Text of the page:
Flicking the cosmic switch... / by Jonathan Thomson

I have spent many hours at UWNR in wonder and joy, but the last 2 days have been extraodinary - Mother Nature has flicked her cosmic switch and unleashed abundance. In no particular order, this is what I observed and experienced - some of this on my own and others things with my good friend and co-worker Jack....

I watched Moorhen chicks, no bigger than 50 pence coins, being fed by attentive parents.

We were left aghast at the lake bursting with thousand upon thousand of toad tadpoles - great bait balls gently pulsing and shape-shifting. 

I counted 8 golden-collared Grass Snakes all basking under their iron solariums - the largest more than 3 foot in length. Jack and I then saw this monster, later in the day, burst from the lake side vegetation and attack a seething ball of toad tadpoles - our very own Blue Planet moment! 

We watched the nervous Buzzard tend to her nest and the smaller male circle on the thermals hunting. 

We discovered Wagtail, Blackbird, Robin & Blue Tits all nesting. Some of these nests in the most bizarre places - the Robin nest, with small shiny eggs, was tucked into the folds of a tarpaulin lying on the ground.  

I caught flashes of a Water Shrew ducking, diving and weaving up through the small stream that runs at the foot of the Barn Owl field.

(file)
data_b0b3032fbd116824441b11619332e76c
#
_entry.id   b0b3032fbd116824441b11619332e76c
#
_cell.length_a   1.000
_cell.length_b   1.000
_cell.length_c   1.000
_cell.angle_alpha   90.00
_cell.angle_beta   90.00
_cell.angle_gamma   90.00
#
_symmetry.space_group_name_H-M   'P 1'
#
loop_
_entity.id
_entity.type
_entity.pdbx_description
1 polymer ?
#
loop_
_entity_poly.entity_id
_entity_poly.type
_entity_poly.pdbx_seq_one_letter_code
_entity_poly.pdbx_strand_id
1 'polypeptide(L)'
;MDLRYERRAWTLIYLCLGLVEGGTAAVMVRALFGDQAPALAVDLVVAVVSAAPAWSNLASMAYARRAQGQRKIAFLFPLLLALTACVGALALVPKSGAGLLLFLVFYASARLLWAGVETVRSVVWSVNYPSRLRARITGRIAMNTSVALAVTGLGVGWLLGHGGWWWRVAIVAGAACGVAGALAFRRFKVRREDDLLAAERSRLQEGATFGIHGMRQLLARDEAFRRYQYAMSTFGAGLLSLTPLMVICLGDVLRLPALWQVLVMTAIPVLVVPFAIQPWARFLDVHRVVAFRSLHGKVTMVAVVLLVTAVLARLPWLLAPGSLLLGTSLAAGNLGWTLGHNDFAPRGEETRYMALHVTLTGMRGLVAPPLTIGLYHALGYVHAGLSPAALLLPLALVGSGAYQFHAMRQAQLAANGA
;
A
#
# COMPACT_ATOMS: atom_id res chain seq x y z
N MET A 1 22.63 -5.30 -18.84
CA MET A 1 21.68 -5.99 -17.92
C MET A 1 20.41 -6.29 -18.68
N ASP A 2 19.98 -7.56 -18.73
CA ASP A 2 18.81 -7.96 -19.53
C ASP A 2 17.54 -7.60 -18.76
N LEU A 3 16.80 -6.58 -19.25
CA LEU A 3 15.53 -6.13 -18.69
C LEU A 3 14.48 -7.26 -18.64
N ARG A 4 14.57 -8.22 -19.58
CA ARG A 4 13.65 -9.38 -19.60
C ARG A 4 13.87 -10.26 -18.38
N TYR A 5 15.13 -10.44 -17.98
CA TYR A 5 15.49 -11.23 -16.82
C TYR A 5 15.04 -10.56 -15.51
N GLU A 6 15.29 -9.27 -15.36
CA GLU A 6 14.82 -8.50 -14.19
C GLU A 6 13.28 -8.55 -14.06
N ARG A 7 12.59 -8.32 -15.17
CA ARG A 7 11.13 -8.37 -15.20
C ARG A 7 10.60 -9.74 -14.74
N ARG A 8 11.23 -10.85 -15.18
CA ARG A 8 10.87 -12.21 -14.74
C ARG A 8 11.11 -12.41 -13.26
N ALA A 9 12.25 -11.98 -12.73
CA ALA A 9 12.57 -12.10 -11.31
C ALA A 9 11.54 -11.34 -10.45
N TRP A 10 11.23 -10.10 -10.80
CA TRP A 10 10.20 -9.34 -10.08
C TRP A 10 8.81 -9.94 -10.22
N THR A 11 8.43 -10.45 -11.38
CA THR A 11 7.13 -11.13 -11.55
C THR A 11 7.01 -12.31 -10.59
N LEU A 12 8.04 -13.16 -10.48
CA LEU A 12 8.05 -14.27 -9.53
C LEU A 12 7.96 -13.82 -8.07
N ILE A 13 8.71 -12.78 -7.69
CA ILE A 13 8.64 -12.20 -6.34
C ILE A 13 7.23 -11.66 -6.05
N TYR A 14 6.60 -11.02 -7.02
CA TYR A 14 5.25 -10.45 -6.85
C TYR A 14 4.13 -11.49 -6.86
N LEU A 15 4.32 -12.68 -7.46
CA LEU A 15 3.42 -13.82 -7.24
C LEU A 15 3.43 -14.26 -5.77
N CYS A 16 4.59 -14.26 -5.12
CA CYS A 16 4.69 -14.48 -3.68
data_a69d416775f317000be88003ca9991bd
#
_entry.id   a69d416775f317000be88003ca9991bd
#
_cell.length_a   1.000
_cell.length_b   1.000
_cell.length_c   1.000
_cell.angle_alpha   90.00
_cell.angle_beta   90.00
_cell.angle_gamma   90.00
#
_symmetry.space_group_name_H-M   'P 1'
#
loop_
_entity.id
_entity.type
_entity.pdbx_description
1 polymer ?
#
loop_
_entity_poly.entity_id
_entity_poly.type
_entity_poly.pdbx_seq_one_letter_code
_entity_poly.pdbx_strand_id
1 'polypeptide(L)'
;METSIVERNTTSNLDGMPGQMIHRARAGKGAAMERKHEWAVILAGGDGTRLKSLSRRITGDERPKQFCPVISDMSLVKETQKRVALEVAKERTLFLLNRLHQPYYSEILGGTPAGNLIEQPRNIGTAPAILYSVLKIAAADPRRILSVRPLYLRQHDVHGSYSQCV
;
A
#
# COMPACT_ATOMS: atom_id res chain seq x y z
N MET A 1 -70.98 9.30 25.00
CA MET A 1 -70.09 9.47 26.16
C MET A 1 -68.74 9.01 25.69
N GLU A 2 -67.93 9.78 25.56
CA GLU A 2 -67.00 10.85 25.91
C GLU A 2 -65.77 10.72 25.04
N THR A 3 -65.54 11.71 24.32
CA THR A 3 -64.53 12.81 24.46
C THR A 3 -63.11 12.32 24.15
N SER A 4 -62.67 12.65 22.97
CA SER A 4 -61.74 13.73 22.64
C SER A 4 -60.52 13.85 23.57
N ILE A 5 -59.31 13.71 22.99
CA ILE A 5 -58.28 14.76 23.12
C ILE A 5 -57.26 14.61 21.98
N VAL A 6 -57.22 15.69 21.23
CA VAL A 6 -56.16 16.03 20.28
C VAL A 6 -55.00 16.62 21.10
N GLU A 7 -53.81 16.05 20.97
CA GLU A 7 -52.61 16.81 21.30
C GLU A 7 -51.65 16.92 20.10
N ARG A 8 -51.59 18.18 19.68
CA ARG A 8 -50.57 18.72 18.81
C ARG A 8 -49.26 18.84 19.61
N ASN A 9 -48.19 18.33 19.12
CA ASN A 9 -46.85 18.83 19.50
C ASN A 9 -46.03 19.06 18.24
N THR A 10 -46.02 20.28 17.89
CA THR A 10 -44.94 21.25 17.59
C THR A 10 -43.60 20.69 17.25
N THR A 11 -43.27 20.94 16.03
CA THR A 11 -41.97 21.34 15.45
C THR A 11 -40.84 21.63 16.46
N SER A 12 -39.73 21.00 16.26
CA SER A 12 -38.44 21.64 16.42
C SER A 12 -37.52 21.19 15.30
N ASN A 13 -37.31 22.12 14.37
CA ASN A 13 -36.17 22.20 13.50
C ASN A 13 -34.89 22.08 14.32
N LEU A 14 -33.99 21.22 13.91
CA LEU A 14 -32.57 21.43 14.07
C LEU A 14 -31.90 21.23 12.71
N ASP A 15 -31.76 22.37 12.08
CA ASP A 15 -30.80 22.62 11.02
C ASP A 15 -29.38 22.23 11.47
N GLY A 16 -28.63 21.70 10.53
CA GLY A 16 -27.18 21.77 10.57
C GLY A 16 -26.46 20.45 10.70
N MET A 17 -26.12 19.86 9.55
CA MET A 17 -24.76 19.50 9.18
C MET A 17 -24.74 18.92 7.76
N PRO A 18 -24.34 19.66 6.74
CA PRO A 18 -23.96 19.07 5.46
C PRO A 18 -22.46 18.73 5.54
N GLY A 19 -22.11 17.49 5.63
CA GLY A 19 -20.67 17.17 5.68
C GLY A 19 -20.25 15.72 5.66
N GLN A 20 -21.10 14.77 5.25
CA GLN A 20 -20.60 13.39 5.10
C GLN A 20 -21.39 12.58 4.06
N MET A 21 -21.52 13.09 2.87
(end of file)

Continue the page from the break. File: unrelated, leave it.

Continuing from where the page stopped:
We watched young Song Thrush fledglings taking cover in among the dense blackthorn and hawthorn of the main hedge, which runs through the spine of UWNR. 

Overnight I was woken by the young Badgers cavorting - chattering, nattering and laughing. 

Jack and I caught fleeting glances of the Roe deer doe moving gently back into the ground where each year she gives birth - our hunch, she has another fawn to nurture. 

The first of the dragon and damselflies have emerged and have moved beyond the lake - we saw them hunting in the main woodland, which is 200 - 300 meters from their water-body. 

Jack sighted the Kingfisher for first time this spring - it flashed by, a feathery dart of blue and burnt orange. It will have returned to prey on toad tadpoles, which proliferate. 

While we ate lunch we observed a Nuthatch feverishly hunting in the veteran oaks - it prising out invertebrates, then flying off hurriedly to a nearby nest. 

Jack and I saw saw a stoat hop through the long grass near the barn, then inspect a hole in the veteran oak, and finally, disappear into what must be its nest burrow in the bank ditch, to the west of the barn.